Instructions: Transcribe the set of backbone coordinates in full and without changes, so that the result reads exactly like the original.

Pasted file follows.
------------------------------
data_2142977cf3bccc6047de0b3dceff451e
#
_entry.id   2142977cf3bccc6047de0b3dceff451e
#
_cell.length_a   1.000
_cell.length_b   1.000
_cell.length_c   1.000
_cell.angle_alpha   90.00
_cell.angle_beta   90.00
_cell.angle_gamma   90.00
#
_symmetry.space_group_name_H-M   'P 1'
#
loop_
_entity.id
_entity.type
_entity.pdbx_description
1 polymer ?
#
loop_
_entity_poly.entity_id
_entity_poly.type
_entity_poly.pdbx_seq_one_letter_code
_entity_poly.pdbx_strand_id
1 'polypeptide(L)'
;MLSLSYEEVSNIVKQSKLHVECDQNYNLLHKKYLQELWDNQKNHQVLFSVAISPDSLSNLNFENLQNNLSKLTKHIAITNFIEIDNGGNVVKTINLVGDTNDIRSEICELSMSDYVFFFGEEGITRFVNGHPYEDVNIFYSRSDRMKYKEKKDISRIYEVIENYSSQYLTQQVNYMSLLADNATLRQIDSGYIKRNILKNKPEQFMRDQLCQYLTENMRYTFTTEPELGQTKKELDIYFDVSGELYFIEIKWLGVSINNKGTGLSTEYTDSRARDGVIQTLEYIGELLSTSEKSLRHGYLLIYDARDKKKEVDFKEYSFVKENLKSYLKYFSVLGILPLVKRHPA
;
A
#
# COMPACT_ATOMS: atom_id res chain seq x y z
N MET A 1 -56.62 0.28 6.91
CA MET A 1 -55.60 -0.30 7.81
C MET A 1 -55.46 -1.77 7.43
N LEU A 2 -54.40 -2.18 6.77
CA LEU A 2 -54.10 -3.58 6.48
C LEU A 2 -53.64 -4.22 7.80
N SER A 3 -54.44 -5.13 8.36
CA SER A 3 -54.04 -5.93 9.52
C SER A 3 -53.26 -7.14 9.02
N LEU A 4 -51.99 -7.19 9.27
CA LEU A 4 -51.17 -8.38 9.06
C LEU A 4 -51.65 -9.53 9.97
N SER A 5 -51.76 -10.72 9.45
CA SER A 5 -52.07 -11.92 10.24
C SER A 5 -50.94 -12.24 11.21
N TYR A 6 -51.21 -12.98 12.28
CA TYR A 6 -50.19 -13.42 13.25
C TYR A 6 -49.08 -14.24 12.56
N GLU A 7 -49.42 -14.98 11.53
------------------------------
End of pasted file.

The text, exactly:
data_2142977cf3bccc6047de0b3dceff451e
#
_entry.id   2142977cf3bccc6047de0b3dceff451e
#
_cell.length_a   1.000
_cell.length_b   1.000
_cell.length_c   1.000
_cell.angle_alpha   90.00
_cell.angle_beta   90.00
_cell.angle_gamma   90.00
#
_symmetry.space_group_name_H-M   'P 1'
#
loop_
_entity.id
_entity.type
_entity.pdbx_description
1 polymer ?
#
loop_
_entity_poly.entity_id
_entity_poly.type
_entity_poly.pdbx_seq_one_letter_code
_entity_poly.pdbx_strand_id
1 'polypeptide(L)'
;MLSLSYEEVSNIVKQSKLHVECDQNYNLLHKKYLQELWDNQKNHQVLFSVAISPDSLSNLNFENLQNNLSKLTKHIAITNFIEIDNGGNVVKTINLVGDTNDIRSEICELSMSDYVFFFGEEGITRFVNGHPYEDVNIFYSRSDRMKYKEKKDISRIYEVIENYSSQYLTQQVNYMSLLADNATLRQIDSGYIKRNILKNKPEQFMRDQLCQYLTENMRYTFTTEPELGQTKKELDIYFDVSGELYFIEIKWLGVSINNKGTGLSTEYTDSRARDGVIQTLEYIGELLSTSEKSLRHGYLLIYDARDKKKEVDFKEYSFVKENLKSYLKYFSVLGILPLVKRHPA
;
A
#
# COMPACT_ATOMS: atom_id res chain seq x y z
N MET A 1 -56.62 0.28 6.91
CA MET A 1 -55.60 -0.30 7.81
C MET A 1 -55.46 -1.77 7.43
N LEU A 2 -54.40 -2.18 6.77
CA LEU A 2 -54.10 -3.58 6.48
C LEU A 2 -53.64 -4.22 7.80
N SER A 3 -54.44 -5.13 8.36
CA SER A 3 -54.04 -5.93 9.52
C SER A 3 -53.26 -7.14 9.02
N LEU A 4 -51.99 -7.19 9.27
CA LEU A 4 -51.17 -8.38 9.06
C LEU A 4 -51.65 -9.53 9.97
N SER A 5 -51.76 -10.72 9.45
CA SER A 5 -52.07 -11.92 10.24
C SER A 5 -50.94 -12.24 11.21
N TYR A 6 -51.21 -12.98 12.28
CA TYR A 6 -50.19 -13.42 13.25
C TYR A 6 -49.08 -14.24 12.56
N GLU A 7 -49.42 -14.98 11.53